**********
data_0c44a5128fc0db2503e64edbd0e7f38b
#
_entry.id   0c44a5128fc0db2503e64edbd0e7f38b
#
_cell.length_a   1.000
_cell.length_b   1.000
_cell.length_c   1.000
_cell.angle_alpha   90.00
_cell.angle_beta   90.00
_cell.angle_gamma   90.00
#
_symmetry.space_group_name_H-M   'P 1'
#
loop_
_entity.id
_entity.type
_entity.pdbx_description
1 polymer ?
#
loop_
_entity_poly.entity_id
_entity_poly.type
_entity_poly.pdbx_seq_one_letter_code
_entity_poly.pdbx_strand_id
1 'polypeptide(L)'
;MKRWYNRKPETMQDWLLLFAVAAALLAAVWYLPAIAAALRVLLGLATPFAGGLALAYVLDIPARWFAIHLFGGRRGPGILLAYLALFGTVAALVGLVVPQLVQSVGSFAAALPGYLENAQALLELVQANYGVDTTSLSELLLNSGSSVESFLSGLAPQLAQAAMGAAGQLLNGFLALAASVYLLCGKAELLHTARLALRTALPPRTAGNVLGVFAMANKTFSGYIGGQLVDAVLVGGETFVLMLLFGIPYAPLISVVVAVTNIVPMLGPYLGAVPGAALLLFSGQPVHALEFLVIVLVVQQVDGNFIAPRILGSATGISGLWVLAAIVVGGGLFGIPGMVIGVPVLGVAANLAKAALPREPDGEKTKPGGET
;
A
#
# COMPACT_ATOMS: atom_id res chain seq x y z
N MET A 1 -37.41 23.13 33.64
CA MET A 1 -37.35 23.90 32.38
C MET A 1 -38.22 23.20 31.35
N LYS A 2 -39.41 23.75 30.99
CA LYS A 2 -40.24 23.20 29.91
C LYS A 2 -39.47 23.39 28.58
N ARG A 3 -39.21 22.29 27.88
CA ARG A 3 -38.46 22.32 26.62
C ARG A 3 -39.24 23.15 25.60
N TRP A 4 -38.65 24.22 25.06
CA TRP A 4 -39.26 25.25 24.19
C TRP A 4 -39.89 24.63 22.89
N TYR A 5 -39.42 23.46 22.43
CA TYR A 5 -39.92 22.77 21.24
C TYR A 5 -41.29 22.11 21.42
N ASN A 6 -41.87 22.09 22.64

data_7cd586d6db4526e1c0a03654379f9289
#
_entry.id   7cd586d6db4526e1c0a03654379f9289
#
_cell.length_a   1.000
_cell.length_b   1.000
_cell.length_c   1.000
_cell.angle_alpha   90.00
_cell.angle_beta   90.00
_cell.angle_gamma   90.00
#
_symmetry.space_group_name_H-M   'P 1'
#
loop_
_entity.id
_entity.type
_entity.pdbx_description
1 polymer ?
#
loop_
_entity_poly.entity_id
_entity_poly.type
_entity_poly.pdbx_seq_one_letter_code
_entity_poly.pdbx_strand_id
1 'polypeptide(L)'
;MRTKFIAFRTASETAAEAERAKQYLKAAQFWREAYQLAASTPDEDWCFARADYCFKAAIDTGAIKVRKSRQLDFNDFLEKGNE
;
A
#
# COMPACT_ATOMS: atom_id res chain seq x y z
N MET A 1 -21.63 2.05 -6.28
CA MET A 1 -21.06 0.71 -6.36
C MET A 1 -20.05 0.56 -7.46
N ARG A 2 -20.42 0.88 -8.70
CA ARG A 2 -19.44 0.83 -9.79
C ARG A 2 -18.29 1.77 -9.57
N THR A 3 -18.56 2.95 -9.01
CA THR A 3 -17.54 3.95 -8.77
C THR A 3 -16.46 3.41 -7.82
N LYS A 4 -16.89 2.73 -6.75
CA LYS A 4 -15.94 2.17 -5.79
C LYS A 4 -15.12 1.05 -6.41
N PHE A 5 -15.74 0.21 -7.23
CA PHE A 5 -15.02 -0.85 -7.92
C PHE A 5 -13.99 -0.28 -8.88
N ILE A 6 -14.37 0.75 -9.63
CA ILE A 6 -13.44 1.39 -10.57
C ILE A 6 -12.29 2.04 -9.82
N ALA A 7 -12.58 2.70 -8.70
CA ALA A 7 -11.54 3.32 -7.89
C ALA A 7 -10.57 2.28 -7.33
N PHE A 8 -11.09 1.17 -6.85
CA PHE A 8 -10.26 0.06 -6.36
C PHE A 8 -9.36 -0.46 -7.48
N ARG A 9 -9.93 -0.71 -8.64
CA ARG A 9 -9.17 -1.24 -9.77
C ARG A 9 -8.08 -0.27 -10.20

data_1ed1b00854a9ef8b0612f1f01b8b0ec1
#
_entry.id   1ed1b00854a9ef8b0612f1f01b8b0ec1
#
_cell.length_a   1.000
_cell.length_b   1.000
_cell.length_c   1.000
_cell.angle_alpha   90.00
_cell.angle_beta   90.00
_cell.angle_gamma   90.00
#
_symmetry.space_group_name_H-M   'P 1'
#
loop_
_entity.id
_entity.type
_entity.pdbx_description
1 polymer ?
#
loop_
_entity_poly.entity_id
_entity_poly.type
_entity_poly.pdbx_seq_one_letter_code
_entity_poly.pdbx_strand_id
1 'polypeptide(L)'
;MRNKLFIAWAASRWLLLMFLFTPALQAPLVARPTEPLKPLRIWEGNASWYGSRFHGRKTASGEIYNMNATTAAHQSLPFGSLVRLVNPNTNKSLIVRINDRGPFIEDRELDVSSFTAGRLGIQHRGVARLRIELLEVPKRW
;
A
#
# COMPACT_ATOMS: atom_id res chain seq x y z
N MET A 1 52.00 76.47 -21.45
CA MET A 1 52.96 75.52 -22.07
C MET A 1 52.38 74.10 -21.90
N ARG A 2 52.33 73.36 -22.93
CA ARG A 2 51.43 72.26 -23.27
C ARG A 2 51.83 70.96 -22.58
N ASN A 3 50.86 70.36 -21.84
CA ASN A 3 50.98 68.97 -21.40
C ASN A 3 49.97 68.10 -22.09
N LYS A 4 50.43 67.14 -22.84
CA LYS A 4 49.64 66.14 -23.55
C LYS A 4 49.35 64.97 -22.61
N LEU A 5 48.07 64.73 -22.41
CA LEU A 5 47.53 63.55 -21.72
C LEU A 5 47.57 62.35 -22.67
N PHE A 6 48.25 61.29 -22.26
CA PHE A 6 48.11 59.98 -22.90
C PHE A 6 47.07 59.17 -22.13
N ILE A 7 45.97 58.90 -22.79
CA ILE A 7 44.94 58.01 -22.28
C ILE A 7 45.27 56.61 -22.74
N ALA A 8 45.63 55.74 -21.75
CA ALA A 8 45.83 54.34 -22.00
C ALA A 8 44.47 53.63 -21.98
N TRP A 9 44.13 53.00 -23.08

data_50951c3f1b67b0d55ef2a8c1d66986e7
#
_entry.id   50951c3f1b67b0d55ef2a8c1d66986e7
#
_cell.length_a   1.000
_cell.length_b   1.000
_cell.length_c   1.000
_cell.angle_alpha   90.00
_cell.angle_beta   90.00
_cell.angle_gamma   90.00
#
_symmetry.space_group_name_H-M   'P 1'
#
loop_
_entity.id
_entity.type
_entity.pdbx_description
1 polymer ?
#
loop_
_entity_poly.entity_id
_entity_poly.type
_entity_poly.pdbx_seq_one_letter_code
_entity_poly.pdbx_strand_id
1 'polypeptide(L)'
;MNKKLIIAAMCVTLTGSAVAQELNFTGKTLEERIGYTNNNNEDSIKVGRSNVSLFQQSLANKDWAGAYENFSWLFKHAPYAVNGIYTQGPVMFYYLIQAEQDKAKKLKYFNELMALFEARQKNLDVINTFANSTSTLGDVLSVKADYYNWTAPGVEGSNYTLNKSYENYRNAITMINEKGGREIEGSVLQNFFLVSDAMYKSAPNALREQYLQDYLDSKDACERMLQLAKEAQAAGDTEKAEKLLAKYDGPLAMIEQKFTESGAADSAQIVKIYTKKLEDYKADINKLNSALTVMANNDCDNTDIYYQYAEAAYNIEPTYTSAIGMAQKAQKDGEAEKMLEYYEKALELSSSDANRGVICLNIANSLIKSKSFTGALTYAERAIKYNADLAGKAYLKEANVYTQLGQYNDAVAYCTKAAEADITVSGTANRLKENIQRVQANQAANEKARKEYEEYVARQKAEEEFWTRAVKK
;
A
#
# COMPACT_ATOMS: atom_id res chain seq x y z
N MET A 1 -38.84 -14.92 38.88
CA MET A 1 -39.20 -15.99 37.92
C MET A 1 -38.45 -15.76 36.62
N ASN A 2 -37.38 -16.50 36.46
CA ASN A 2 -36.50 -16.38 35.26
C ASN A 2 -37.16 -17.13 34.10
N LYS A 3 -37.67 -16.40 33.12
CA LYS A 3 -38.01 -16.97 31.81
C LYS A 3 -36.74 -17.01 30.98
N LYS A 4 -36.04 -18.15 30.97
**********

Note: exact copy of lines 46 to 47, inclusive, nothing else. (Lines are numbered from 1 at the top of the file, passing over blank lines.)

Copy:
N ASN A 6 -41.87 22.09 22.64

data_7cd586d6db4526e1c0a03654379f9289